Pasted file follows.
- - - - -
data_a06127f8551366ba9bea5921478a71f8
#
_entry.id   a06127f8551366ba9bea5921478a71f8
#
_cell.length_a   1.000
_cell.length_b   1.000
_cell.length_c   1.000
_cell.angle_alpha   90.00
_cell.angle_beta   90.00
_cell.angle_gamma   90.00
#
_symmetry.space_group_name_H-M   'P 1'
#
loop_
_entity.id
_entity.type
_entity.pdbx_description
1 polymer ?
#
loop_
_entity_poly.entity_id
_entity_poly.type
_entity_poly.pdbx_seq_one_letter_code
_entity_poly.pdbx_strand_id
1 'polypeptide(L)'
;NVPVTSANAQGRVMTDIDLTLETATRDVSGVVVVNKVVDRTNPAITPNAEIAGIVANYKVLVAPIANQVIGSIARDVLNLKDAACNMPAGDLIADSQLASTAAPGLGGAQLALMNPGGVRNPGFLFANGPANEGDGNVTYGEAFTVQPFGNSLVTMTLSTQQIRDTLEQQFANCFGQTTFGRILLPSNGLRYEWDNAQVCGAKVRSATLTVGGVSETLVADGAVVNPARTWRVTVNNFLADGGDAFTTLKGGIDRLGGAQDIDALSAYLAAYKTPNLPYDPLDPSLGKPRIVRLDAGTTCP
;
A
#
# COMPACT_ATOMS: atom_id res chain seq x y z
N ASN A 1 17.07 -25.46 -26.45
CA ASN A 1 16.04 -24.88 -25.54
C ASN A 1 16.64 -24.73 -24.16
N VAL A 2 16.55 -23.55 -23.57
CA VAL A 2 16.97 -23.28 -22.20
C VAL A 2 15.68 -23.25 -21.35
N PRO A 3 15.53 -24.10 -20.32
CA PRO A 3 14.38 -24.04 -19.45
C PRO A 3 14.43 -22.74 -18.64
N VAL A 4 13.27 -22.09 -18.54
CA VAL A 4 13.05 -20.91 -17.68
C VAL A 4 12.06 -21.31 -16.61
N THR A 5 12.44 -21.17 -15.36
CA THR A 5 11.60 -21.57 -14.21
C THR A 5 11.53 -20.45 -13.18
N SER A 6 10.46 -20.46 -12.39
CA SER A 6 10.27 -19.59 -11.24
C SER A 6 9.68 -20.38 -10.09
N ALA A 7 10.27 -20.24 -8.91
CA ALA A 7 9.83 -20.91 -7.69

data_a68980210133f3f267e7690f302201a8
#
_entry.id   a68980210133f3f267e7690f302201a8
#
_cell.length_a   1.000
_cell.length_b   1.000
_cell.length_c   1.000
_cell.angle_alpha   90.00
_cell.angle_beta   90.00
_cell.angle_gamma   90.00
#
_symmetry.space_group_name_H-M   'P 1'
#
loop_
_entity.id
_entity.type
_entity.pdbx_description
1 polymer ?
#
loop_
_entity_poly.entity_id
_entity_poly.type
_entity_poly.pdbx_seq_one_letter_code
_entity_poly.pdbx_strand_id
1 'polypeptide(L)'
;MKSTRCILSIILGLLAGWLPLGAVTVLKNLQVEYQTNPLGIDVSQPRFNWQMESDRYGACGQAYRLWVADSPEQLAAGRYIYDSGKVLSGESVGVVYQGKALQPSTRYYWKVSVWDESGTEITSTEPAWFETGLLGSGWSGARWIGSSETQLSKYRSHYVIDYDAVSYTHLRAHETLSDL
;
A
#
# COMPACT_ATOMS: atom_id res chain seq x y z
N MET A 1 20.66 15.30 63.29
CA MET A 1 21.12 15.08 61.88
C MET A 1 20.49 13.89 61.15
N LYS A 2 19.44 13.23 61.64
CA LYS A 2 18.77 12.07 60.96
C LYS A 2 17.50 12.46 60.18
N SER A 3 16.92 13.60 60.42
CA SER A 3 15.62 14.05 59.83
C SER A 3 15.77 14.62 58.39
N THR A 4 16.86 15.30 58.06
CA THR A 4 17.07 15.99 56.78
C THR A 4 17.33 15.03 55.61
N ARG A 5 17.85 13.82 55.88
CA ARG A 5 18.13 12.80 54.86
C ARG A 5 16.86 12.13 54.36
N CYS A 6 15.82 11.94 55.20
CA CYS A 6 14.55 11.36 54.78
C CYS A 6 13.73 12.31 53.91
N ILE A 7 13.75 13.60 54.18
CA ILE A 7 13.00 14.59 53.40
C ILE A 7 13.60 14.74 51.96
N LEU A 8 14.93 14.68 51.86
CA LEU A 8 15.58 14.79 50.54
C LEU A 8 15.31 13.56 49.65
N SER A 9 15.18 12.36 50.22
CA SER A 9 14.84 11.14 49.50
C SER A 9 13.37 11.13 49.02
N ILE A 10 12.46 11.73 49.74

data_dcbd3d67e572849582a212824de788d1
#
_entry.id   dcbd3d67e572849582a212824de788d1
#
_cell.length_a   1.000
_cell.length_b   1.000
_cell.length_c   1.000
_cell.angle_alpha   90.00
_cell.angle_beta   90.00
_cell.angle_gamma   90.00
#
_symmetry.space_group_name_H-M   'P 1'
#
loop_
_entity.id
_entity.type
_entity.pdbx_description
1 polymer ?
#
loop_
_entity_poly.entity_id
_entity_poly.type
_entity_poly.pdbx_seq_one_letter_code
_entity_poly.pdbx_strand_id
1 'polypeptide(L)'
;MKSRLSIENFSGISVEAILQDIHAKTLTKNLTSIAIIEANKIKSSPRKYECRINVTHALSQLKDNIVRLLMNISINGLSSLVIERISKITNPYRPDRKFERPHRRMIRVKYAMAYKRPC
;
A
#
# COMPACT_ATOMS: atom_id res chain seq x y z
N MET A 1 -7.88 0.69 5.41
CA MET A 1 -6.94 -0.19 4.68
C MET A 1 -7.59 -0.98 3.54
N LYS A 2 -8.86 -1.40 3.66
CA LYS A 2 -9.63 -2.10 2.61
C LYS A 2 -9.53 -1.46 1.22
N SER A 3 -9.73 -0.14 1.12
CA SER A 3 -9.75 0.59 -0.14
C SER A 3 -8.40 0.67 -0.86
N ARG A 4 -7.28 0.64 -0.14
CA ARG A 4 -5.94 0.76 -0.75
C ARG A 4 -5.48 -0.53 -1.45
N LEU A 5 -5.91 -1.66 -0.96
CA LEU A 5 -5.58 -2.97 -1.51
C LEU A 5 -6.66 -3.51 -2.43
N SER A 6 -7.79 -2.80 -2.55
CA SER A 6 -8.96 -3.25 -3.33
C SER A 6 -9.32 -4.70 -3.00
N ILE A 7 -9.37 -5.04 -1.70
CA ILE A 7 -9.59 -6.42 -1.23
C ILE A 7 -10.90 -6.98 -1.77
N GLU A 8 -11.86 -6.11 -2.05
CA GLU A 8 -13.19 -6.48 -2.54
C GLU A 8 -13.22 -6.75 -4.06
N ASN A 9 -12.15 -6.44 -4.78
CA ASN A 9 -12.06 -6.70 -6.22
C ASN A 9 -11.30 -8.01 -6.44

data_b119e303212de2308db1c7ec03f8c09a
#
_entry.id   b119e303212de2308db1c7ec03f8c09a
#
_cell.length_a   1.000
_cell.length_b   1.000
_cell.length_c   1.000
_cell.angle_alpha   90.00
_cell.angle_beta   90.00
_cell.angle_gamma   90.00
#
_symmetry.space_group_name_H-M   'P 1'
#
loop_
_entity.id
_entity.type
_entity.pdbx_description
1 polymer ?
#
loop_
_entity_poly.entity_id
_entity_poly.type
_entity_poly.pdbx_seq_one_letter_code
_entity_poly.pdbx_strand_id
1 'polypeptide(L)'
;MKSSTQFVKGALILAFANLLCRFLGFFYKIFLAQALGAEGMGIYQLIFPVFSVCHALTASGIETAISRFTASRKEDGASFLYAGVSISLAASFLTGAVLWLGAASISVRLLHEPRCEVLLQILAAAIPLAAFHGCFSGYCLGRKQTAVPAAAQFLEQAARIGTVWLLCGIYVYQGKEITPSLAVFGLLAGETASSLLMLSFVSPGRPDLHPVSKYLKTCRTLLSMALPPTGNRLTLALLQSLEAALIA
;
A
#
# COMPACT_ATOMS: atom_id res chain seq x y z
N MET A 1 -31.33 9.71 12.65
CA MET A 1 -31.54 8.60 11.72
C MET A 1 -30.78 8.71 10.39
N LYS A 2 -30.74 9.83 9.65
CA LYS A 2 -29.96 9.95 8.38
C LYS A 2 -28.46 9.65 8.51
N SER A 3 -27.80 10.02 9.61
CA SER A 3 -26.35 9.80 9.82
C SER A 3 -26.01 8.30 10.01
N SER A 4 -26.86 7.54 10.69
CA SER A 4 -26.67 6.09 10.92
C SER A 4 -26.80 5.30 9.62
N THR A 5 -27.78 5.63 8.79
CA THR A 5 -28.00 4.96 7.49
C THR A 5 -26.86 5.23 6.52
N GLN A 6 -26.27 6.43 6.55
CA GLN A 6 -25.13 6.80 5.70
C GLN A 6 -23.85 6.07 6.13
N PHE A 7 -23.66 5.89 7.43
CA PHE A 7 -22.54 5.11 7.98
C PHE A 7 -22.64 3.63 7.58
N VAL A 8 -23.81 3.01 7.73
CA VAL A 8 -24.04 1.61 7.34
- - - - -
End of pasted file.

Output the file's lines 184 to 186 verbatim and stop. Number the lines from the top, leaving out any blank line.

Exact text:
#
loop_
_entity_poly.entity_id